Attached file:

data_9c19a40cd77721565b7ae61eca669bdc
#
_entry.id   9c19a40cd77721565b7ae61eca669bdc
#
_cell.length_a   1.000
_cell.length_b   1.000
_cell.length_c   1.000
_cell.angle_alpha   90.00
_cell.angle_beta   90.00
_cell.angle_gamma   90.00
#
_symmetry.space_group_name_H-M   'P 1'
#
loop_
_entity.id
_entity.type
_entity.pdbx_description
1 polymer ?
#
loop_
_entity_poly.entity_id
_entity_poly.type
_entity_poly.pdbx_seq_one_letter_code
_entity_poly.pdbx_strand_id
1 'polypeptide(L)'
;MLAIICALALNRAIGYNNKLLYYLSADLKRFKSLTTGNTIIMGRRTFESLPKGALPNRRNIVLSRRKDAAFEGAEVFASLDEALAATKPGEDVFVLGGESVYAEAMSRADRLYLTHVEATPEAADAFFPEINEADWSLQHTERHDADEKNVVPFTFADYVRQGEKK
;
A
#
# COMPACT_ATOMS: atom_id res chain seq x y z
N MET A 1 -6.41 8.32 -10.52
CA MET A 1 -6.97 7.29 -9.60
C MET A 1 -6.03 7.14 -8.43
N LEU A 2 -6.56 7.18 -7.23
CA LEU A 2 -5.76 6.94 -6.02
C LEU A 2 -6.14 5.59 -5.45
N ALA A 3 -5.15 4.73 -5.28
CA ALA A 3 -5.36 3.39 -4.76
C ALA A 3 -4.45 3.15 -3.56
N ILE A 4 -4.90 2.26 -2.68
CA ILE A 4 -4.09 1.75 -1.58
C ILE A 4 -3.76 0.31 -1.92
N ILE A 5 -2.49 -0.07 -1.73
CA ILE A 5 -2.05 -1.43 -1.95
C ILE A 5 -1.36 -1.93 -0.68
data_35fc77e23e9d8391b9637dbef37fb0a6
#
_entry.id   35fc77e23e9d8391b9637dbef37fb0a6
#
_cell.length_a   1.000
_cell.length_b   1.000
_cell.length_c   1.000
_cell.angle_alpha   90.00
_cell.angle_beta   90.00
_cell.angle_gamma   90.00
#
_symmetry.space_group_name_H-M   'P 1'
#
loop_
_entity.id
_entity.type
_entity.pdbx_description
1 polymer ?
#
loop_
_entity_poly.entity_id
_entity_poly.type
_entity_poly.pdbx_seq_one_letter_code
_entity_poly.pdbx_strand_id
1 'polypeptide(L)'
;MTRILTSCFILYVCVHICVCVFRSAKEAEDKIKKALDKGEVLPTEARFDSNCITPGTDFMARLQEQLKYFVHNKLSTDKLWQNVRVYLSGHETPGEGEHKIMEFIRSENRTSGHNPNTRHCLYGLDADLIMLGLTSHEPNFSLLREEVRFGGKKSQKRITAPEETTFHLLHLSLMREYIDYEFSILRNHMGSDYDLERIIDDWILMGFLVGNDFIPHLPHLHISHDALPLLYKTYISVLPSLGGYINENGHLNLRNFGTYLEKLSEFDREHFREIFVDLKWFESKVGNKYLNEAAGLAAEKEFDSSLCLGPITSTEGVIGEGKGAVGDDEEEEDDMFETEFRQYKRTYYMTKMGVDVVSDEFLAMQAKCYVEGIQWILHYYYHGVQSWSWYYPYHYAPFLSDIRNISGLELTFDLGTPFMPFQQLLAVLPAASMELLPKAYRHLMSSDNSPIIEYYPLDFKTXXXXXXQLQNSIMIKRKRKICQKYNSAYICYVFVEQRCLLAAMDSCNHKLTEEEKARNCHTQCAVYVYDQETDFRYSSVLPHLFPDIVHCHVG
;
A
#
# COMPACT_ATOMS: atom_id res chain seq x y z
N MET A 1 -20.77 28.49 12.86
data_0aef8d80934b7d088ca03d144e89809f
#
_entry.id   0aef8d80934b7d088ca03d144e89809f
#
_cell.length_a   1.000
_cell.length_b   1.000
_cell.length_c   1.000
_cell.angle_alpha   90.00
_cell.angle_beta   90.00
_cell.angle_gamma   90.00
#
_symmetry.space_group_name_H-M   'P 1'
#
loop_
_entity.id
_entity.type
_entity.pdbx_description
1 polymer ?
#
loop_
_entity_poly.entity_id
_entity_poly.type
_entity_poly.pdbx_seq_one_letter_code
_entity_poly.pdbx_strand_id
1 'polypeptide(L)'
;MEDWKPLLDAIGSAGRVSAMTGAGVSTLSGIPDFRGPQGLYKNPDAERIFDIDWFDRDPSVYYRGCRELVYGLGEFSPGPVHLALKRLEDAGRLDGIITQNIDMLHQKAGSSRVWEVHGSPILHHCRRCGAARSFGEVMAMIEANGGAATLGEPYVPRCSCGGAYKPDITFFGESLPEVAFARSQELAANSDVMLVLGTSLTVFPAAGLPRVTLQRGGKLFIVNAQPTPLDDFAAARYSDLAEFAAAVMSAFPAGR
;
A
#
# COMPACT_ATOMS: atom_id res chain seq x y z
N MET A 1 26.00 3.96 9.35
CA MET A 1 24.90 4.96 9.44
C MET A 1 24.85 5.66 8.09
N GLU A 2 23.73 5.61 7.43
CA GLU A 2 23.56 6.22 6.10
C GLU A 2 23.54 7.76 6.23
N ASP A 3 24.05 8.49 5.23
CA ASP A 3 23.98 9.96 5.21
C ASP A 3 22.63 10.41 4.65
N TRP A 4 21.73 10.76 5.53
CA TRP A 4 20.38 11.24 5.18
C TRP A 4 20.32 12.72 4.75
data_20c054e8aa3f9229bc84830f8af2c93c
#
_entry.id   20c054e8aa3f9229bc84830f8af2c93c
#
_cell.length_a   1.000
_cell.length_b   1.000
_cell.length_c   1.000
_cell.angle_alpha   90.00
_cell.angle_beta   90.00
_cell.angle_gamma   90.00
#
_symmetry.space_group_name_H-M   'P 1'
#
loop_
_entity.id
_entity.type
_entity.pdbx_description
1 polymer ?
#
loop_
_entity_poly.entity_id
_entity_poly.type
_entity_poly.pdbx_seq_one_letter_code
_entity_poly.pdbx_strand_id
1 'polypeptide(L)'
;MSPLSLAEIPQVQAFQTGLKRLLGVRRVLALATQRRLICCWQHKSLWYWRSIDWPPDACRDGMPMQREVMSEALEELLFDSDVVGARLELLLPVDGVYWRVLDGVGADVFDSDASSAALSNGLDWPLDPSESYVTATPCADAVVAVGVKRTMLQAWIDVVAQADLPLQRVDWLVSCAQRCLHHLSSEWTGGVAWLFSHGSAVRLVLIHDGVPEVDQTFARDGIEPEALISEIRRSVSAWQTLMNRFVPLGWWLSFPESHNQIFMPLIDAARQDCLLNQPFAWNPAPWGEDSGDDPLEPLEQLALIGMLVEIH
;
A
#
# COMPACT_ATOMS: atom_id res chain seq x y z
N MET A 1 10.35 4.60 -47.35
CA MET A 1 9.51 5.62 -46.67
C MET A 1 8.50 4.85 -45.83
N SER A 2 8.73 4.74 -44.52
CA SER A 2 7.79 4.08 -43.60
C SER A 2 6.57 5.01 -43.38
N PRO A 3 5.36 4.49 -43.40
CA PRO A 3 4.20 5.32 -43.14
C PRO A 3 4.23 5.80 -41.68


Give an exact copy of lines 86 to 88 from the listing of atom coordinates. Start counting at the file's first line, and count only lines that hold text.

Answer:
_cell.angle_gamma   90.00
#
_symmetry.space_group_name_H-M   'P 1'